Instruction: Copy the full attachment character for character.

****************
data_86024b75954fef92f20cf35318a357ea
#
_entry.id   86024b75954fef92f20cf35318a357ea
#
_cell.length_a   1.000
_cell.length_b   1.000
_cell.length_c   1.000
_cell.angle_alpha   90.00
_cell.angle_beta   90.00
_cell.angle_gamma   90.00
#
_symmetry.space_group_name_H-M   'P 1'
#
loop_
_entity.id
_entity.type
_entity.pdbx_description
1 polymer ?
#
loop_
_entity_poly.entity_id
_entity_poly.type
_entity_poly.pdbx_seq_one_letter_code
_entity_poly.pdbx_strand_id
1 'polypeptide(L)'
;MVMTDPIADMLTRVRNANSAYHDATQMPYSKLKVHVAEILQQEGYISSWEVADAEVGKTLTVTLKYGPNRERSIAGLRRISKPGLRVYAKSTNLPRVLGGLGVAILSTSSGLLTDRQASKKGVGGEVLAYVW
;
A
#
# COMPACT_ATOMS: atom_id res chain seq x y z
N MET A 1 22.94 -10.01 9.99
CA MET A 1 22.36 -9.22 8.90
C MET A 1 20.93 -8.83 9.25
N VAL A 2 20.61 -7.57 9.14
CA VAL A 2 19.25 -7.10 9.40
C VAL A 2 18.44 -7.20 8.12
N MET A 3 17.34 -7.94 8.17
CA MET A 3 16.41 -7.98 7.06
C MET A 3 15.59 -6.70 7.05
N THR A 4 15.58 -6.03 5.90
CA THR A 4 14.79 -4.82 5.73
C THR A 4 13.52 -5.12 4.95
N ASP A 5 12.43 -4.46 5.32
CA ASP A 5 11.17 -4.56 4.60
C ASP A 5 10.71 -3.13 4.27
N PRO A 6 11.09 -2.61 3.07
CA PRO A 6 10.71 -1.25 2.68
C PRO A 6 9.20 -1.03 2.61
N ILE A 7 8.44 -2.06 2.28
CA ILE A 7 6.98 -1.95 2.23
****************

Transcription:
data_86024b75954fef92f20cf35318a357ea
#
_entry.id   86024b75954fef92f20cf35318a357ea
#
_cell.length_a   1.000
_cell.length_b   1.000
_cell.length_c   1.000
_cell.angle_alpha   90.00
_cell.angle_beta   90.00
_cell.angle_gamma   90.00
#
_symmetry.space_group_name_H-M   'P 1'
#
loop_
_entity.id
_entity.type
_entity.pdbx_description
1 polymer ?
#
loop_
_entity_poly.entity_id
_entity_poly.type
_entity_poly.pdbx_seq_one_letter_code
_entity_poly.pdbx_strand_id
1 'polypeptide(L)'
;MVMTDPIADMLTRVRNANSAYHDATQMPYSKLKVHVAEILQQEGYISSWEVADAEVGKTLTVTLKYGPNRERSIAGLRRISKPGLRVYAKSTNLPRVLGGLGVAILSTSSGLLTDRQASKKGVGGEVLAYVW
;
A
#
# COMPACT_ATOMS: atom_id res chain seq x y z
N MET A 1 22.94 -10.01 9.99
CA MET A 1 22.36 -9.22 8.90
C MET A 1 20.93 -8.83 9.25
N VAL A 2 20.61 -7.57 9.14
CA VAL A 2 19.25 -7.10 9.40
C VAL A 2 18.44 -7.20 8.12
N MET A 3 17.34 -7.94 8.17
CA MET A 3 16.41 -7.98 7.06
C MET A 3 15.59 -6.70 7.05
N THR A 4 15.58 -6.03 5.90
CA THR A 4 14.79 -4.82 5.73
C THR A 4 13.52 -5.12 4.95
N ASP A 5 12.43 -4.46 5.32
CA ASP A 5 11.17 -4.56 4.60
C ASP A 5 10.71 -3.13 4.27
N PRO A 6 11.09 -2.61 3.07
CA PRO A 6 10.71 -1.25 2.68
C PRO A 6 9.20 -1.03 2.61
N ILE A 7 8.44 -2.06 2.28
CA ILE A 7 6.98 -1.95 2.23